The hospital encourages doctors, medical students to fill nursing shortages

Ottawa Hospital, its senior physician wrote in a memo reaching out to an extended group, including physicians and “health care students,” for volunteers to help with patient care at bedside.

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Ottawa Hospital has sent an urgent request to doctors and medical students to fill in nurses as the staffing crisis in the health care system worsens.

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In a message sent to all medical staff this week, the hospital’s chief physician said the COVID-19 situation “has brought us to the point where there is a significant strain on our ability to provide healthcare at TOH.”

Hospitals and other health care facilities in Ontario are facing critical staff shortages and sharply rising demand amid record-breaking COVID cases driven by the Omicron variant.

“The increasing number of patients and the need to open beds in unconventional rooms, combined with staff shortages due to COVID disease, has led to a critical shortage of staff to care for these patients,” wrote Dr. Kathleen Gartke in the note entitled “Urgent Action Required”.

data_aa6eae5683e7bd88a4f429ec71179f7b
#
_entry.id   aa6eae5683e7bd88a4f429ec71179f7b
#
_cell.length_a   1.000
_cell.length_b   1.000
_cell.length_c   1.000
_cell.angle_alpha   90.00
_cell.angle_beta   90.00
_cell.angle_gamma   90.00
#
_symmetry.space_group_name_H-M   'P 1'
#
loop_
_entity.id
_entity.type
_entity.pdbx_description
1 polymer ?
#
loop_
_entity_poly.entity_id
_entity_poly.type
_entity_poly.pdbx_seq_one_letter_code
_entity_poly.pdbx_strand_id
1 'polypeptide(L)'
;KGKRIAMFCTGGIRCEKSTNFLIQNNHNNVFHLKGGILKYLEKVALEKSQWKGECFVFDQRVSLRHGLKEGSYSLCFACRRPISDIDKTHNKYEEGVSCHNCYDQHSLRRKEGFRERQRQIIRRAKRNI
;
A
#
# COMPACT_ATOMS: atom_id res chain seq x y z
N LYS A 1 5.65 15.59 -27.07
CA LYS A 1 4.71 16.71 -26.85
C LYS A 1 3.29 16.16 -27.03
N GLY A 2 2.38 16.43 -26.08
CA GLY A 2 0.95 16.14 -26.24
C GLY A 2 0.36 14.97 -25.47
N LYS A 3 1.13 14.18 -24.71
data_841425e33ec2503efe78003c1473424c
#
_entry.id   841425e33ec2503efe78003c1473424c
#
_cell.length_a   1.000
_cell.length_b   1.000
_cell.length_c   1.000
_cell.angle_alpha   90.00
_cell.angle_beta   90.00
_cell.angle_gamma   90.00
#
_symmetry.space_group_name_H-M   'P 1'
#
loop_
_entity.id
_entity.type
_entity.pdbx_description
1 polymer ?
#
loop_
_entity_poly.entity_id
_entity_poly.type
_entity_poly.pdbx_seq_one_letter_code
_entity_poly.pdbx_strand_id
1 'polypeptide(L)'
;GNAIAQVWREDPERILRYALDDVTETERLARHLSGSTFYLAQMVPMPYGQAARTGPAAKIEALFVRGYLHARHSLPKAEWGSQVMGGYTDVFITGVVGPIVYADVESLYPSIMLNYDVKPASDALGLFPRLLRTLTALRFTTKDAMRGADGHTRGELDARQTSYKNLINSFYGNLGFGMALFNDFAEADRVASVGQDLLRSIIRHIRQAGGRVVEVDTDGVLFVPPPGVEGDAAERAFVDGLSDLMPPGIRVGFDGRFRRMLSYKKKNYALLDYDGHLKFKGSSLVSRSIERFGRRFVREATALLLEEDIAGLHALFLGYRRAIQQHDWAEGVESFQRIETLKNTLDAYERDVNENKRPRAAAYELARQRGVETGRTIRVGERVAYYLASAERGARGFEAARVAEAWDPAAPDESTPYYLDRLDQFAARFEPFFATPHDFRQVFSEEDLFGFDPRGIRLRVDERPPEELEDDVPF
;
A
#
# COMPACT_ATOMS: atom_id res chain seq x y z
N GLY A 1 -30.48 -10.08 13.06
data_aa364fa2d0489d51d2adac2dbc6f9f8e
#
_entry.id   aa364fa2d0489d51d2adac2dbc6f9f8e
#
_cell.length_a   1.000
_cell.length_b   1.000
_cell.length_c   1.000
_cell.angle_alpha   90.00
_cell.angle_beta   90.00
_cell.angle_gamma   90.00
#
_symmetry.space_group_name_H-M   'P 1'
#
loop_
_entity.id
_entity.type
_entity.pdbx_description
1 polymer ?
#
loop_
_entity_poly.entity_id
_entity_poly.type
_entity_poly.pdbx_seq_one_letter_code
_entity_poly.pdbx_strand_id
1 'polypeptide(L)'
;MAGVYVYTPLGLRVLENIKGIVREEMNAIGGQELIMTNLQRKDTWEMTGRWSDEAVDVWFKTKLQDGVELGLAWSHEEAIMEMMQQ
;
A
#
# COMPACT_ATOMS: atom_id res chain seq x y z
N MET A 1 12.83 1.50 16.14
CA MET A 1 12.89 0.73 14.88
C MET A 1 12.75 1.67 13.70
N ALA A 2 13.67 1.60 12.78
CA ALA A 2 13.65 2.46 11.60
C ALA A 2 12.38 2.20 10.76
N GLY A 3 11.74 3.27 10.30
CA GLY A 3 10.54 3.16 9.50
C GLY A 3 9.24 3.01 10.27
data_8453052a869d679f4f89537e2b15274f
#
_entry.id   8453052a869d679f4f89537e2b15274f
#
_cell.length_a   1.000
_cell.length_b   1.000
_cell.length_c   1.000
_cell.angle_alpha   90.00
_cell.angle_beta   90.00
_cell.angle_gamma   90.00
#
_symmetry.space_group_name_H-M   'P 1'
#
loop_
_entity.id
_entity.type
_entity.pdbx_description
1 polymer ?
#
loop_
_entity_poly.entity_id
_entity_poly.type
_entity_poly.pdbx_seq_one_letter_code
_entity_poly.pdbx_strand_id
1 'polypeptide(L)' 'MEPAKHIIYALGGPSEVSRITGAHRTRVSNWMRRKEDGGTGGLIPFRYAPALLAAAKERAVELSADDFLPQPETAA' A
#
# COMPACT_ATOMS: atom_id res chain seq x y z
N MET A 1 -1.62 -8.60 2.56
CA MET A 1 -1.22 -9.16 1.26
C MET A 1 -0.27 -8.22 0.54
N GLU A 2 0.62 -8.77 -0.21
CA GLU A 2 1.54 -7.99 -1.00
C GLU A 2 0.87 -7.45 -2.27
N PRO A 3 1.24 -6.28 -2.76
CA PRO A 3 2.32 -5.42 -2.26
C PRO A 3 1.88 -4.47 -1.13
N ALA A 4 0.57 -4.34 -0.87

The hospital, she wrote, reaches out to an extended group, including doctors and “health care students,” for volunteers to help with patient care by the bedside. Volunteers would work “in a non-physician role” in areas in need of assistance – essentially performing the work of nurses.

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The work would be carried out under supervision, according to the memo, and those who volunteered to do the work would be paid $ 170 or $ 220 per hour. The higher amount applies when working on weekends, public holidays or after working hours. This is the same amount that Ontario doctors who volunteered to work in vaccination clinics have been paid during the pandemic. It’s also about three times as much as nurses with 25 years of experience earn for the same work, noted Rachel Muir, a nurse at Ottawa Hospital and president of the local bargaining unit of the Ontario Nurses’ Association.